Skeletal metastases are an incurable complication afflicting the majority of patients who die from advanced breast cancer. They are most often osteolytic, characterized by net bone destruction and suppressed new bone formation. Life expectancy from first diagnosis of breast cancer bone metastases is several years, during which time skeletalrelated events - including pain, fracture, hypercalcemia, and spinal cord compression - significantly degrade quality of life. The bone marrow niche can also confer hormonal and chemo-resistance. Most treatments for skeletal metastases target bone-destroying osteoclasts and are palliative. Recent results from the Breast cancer trials of Oral Everolimus-2 trial suggest that agents such as the mammalian target of rapamycin inhibitor everolimus may have efficacy against breast cancer bone metastases in part via stimulating osteoblasts as well as by inhibiting tumor growth. Selective estrogen receptor modulators similarly inhibit growth of estrogen receptor-positive breast cancers while having positive effects on the skeleton. This review discusses the future role of bone-anabolic agents for the specific treatment of osteolytic breast cancer metastases. Agents with both anti-tumor and bone-anabolic actions have been tested in the setting of multiple myeloma, a hematological malignancy that causes severe osteolytic bone loss and suppression of osteoblastic new bone formation. Stimulation of osteoblast activity inhibits multiple myeloma growth - a strategy that might decrease breast cancer burden in osteolytic bone metastases. Proteasome inhibitors (bortezomib and carfilzomib) inhibit the growth of myeloma directly and are anabolic for bone. Drugs with limited anti-tumor activity but which are anabolic for bone include intermittent parathyroid hormone and antibodies that neutralize the WNT inhibitors DKK1 and sclerostin, as well as the activin A blocker sotatercept and the osteoporosis drug strontium ranelate. Transforming growth factor-beta inhibitors have little tumor antiproliferative activity but block breast cancer production of osteolytic factors and are also anabolic for bone. Some of these treatments are already in clinical trials. This review provides an overview of agents with bone-anabolic properties, which may have utility in the treatment of breast cancer metastatic to the skeleton.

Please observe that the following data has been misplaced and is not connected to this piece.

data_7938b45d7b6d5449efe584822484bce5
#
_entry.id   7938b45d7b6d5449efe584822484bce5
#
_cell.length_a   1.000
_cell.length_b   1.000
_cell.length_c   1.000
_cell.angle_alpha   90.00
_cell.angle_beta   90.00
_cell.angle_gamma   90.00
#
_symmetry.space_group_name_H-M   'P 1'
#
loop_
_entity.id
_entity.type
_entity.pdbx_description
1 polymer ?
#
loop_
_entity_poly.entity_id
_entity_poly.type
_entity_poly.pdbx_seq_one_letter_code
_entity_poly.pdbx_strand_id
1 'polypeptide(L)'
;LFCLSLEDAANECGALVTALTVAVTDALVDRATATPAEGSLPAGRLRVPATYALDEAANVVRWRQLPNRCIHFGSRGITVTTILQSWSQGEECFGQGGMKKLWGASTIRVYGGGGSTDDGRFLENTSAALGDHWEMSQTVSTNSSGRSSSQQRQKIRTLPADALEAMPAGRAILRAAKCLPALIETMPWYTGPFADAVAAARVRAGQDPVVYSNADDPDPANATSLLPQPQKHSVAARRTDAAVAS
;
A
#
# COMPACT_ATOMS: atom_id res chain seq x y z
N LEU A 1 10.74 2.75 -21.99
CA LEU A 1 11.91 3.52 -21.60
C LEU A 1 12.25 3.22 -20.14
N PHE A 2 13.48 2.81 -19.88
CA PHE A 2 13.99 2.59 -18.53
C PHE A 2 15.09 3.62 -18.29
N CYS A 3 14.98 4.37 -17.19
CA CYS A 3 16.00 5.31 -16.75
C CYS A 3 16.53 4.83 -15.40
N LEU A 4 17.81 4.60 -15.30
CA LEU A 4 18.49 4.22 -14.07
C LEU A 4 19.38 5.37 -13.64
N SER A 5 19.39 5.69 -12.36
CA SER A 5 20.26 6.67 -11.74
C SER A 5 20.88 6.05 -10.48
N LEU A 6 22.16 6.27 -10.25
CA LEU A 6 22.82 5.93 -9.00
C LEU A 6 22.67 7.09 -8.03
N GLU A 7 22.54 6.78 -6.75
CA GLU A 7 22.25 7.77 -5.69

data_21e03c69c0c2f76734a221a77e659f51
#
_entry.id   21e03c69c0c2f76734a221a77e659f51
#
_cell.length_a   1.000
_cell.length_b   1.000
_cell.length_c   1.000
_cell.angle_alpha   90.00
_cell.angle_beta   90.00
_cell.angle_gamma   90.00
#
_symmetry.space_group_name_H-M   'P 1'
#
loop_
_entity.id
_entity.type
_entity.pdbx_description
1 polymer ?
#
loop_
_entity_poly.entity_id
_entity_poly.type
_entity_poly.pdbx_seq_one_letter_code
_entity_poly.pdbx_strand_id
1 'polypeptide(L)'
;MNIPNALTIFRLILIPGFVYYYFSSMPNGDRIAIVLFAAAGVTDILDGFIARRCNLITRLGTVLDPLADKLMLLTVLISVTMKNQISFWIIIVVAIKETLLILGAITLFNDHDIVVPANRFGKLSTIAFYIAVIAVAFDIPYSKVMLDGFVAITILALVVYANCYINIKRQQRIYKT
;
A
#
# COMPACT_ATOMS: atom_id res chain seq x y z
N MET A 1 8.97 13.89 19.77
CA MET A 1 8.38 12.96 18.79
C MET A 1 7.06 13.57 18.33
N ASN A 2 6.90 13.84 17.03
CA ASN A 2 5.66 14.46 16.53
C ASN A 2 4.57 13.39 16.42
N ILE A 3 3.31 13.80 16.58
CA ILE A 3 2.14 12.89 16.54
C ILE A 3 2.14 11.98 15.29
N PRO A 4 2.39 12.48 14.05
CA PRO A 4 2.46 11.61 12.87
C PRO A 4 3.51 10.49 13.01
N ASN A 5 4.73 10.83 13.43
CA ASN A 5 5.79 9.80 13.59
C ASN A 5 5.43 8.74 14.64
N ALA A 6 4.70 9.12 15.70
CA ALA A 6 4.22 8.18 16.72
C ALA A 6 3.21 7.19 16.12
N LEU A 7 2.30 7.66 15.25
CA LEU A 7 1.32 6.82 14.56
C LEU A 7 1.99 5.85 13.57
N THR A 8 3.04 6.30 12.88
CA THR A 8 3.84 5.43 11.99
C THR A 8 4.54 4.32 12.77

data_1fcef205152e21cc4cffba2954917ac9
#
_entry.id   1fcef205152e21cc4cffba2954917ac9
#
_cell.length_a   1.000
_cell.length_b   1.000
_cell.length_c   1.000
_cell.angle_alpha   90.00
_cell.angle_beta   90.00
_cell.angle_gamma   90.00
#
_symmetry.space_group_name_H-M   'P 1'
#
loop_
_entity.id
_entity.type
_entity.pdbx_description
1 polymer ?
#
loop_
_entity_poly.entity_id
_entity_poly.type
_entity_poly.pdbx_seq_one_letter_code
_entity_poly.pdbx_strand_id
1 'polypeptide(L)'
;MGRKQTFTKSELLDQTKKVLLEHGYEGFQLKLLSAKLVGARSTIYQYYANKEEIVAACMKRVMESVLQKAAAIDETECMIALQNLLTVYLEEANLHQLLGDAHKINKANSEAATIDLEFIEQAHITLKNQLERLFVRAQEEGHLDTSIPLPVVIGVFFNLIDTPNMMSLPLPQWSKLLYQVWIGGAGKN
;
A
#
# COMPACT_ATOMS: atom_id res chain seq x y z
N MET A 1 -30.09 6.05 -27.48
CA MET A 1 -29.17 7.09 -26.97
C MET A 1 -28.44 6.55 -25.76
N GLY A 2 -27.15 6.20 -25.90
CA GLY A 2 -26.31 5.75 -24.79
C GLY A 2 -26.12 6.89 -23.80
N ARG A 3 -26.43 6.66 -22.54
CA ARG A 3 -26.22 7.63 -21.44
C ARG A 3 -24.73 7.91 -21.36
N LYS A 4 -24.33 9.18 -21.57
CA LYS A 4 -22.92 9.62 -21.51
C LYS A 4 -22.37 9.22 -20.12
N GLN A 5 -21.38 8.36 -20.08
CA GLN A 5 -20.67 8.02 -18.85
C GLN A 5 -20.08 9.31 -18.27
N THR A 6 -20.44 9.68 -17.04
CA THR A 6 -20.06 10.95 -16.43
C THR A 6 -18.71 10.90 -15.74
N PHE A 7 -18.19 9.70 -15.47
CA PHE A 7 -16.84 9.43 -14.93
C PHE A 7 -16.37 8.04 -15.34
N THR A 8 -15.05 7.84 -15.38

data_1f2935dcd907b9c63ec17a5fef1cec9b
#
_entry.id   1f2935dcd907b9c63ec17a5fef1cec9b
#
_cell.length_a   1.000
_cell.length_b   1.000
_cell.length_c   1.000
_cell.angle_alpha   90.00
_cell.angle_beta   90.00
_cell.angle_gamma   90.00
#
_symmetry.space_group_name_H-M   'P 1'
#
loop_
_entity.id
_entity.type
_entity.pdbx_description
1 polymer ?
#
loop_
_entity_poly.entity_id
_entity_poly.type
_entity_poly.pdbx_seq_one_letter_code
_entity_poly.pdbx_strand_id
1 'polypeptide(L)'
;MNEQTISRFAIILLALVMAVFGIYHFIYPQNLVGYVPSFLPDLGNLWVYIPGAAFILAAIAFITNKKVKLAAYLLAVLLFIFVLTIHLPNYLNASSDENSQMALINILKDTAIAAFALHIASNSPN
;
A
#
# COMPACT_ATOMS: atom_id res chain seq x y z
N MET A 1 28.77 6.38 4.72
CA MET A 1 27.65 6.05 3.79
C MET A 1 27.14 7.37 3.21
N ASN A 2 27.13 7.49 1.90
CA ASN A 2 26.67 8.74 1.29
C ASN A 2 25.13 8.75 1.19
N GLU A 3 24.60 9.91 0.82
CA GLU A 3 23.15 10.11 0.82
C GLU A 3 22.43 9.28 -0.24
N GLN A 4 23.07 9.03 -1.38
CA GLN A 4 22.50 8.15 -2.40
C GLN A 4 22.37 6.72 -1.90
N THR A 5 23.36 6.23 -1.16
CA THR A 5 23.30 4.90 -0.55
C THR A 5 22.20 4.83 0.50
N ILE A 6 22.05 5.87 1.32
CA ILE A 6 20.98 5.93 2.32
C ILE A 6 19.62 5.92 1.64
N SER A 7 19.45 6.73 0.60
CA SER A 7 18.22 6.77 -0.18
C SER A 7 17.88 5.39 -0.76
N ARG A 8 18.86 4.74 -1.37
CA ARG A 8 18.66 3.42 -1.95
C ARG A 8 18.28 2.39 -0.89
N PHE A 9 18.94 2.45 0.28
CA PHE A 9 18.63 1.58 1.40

ASJC Scopus subject areas
- Cancer Research